My body holds my tension from yesterday, unless I unravel it through movement.
I charge myself each morning by moving, whether for 5 minutes as the kids play, and we perform our morning getting-ready-for-the-day rituals, or for closer to 60, if the baby naps and I’m able.
My dad asked me yesterday about my sequence of exercise; for example, do I practice yoga after I lift weights? I told him that I don’t, currently, have the luxury of so much planning.
Instead, I might place my mat on the carpet, next to my daughters’ two tinier sticky mats; where we’ll “play” through some vinyasa yoga sequences or Pilates movements. Other moments, I hastily grab a few free weights, from where they’ve frequently been stashed in my bedroom—much to my husband’s annoyance as he tries to open the closet door quickly before work. I press out a few shoulder sets as the kids and I watch Signing Time on Netflix.
And then there are the mornings, like this one—grey and overcast, with snow barely covering the still-green grass. The baby is in her crib, not yet sure if she wants to fall asleep. (I watch her breathing become deeper on the video monitor, but then she moves, and sits up and starts talking.)
I have my cheap little TENS unit on my back as I write this, preparing my spine and cranky back muscles for, what I’m hoping, will be at least a 30-minute yoga practice.
My oldest daughter is at school, but only for a few short hours in the morning. (I’m grateful for this—I love having her home with me, but she loves school too.)
For me, moving my body isn’t something I have to force. I mean, from time to time it is, but generally it’s a highlight of my day. More, as a stay-at-home mother, it’s something I do just for me.
I love the sensations of tracing my breaths along with the movements of my body, as it flows and shifts through postures, or as I inhale and exhale intentionally while strength training.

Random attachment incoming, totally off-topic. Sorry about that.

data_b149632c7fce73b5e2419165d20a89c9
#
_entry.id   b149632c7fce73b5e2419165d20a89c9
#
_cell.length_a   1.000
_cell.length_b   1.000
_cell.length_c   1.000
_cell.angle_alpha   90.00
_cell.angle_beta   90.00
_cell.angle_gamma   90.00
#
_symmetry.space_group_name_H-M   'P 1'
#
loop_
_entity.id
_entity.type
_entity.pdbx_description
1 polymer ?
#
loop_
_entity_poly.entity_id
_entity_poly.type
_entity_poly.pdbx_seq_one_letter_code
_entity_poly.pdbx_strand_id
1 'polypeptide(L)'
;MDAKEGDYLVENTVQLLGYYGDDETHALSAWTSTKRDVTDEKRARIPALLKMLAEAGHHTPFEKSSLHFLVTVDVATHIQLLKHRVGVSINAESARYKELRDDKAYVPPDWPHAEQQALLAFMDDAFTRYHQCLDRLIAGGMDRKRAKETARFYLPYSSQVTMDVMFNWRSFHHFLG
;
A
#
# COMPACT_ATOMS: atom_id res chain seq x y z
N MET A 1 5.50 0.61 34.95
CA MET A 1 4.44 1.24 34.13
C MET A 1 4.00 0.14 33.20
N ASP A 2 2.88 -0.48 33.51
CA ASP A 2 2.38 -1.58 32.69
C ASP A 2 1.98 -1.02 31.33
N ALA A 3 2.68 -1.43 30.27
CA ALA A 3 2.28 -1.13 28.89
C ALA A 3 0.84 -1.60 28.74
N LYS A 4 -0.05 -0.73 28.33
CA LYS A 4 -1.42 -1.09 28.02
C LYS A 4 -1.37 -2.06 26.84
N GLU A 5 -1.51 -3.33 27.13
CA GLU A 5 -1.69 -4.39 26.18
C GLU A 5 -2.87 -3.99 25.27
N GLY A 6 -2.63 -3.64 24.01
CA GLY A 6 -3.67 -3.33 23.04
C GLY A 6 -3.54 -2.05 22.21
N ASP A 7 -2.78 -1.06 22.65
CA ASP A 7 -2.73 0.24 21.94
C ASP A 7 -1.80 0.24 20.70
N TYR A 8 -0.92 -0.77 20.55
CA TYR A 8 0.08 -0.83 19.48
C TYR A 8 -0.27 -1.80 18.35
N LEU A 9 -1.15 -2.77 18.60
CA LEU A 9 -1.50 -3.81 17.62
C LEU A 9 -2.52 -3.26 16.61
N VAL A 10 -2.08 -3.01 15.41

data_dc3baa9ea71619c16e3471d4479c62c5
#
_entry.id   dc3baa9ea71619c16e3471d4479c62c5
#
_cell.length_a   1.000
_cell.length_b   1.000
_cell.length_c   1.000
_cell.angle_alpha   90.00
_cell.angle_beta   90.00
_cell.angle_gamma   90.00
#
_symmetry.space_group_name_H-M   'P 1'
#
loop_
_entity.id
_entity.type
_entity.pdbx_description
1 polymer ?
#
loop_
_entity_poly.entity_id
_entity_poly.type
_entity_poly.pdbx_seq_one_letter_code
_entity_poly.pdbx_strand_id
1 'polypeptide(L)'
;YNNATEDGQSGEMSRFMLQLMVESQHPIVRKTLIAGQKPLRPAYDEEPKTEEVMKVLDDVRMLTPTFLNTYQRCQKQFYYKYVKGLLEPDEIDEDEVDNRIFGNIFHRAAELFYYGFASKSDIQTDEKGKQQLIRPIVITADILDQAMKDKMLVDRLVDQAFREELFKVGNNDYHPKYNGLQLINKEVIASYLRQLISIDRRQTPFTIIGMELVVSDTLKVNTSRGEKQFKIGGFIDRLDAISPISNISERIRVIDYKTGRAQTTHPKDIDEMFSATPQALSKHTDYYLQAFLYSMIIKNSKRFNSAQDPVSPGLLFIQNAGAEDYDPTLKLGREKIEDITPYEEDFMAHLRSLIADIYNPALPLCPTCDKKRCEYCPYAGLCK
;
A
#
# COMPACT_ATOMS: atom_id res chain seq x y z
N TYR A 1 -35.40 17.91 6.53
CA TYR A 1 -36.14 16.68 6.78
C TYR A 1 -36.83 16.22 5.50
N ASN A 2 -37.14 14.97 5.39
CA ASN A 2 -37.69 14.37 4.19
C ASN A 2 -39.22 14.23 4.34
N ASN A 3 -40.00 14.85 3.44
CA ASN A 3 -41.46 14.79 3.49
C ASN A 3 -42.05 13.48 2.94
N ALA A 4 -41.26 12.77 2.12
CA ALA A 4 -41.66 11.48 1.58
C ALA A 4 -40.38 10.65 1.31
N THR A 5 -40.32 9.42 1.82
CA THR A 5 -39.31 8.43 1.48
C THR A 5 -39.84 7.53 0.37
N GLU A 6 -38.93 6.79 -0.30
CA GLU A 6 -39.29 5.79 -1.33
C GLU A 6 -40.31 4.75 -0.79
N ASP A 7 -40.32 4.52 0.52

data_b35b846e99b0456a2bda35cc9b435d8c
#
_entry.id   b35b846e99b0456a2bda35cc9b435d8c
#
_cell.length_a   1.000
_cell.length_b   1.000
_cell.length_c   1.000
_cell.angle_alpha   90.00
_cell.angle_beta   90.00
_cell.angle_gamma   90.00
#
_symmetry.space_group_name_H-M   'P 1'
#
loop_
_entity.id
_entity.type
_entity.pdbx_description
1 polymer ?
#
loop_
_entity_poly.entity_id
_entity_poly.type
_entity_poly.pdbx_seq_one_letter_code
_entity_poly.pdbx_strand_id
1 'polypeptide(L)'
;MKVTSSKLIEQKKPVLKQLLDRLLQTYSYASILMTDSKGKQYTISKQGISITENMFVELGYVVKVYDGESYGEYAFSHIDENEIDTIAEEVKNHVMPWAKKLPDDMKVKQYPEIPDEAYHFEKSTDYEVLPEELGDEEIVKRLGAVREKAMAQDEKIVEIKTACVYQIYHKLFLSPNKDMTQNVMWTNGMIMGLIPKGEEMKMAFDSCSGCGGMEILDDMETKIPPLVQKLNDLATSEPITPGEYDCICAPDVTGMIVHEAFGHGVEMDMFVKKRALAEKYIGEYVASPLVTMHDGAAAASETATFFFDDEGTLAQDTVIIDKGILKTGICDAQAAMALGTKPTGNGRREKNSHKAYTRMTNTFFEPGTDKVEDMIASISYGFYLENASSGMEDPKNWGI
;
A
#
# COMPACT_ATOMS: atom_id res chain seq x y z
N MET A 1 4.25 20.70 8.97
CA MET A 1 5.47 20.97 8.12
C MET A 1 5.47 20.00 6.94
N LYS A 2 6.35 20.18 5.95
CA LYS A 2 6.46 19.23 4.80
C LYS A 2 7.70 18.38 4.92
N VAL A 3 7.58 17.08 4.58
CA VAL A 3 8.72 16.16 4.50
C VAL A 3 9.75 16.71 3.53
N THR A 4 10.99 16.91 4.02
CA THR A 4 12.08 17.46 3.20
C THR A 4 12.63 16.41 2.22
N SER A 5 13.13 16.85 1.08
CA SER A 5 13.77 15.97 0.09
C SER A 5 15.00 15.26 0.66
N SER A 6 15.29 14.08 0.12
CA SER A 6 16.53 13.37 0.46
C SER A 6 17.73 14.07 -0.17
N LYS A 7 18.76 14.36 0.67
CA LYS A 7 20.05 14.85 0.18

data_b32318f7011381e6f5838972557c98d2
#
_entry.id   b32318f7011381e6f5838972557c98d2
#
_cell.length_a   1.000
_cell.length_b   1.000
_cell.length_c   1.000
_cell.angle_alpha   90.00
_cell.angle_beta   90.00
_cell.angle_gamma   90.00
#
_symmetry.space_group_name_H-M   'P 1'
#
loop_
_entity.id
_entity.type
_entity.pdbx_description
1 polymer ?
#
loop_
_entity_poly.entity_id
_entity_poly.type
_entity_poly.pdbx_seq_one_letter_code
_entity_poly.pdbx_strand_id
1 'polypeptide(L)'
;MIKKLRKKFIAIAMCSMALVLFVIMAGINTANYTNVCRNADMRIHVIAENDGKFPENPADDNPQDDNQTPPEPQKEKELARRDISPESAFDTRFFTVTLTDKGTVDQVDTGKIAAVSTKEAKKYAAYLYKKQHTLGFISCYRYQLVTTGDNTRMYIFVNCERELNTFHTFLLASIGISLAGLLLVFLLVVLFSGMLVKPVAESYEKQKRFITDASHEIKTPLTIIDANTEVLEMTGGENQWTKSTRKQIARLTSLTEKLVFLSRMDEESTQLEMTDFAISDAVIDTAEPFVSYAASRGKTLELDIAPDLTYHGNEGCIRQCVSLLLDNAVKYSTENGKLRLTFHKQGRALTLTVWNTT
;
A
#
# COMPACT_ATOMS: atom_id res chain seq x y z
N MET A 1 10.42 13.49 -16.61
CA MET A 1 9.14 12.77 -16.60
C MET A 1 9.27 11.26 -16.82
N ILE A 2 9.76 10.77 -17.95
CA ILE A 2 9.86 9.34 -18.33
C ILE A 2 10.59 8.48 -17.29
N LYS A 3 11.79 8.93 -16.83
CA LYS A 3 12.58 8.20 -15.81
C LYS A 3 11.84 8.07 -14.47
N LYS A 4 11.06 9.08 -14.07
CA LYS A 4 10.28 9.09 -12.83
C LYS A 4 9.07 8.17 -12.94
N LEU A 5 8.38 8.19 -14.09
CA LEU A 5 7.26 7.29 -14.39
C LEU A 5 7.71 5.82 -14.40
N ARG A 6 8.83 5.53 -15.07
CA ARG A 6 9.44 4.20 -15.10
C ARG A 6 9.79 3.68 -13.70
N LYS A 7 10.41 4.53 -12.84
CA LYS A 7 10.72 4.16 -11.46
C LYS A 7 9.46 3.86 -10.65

I used to feel selfish for unrolling my yoga mat and doing 20 minutes of core work, with the children playing around me. Sometimes, I still do. Mostly, I know I’m a better mother for taking care of myself—my own needs, my own body, my own mind.
Exercise is a mood-buster, when the skies are grey and my temperament follows suit.
I feel the tightness from yesterday, that I carried into today, in my shoulders or jaw, from holding my mouth shut in an effort to not yell at my daughters when I’m intensely frustrated by their little-girl shenanigans.
I feel the emotion lodged behind my heart, where it catches in my shoulder blade, from stifled sobs at watching them grow up faster than I want.
I do cry sometimes—not often, but I do; I yell sometimes—more than I wish I did—and each day I leave behind the one before, as much as I humanly can, through moving myself, and making space within my body.
I make space for new opportunities in a new day.
I’m grateful for my love of exercise and I’m even more thankful that I finally understand balance. After years and years of over-exercising, I accept that I love it perhaps more than the average person, but that life isn’t meant to revolve around working out either.
I told my dad that I workout because I like it, but that I’m conscientious that what I’m doing is functional, for me and for my life.
I told him I do leg weights and hold Warrior poses and boat poses and planks, because I want to run after my kids and have kitchen dance parties. I do shoulder weights so that I can pick them up.
I stopped working out to look good in a bikini the day my daughter was born, and that’s the real secret.
We want to guilt our bodies, shame our hearts, or trouble our brains, and force ourselves to move. I decided I’m not willing to hate my body, or over-train it anymore, simply to look a certain way at 30-something.
The baby didn’t nap. I picked her up from her crib as she smiled into my eyes. We bundled her up and went to meet her sister at the bus, at the edge of our stone driveway.
Inside, I put off making lunch, and I unrolled my sticky mat. I didn’t change clothes. Rather, I tossed my jeans and socks to the side and moved and breathed through a backbending sequence. The baby giggled at me from her swing and my oldest decompressed to another episode of Signing Time.
I felt a tinge of guilt in my mommheart for taking this time for myself. The guilt unraveled and released, along with my back muscles.
I want to create a lifelong love affair with my body, and with myself. I want to show my daughters what it’s like to be in love with ourselves, and not unnecessarily battling for a fickle societal standard.
If we want to love exercising our bodies, then we have to find enjoyment in moving for our souls.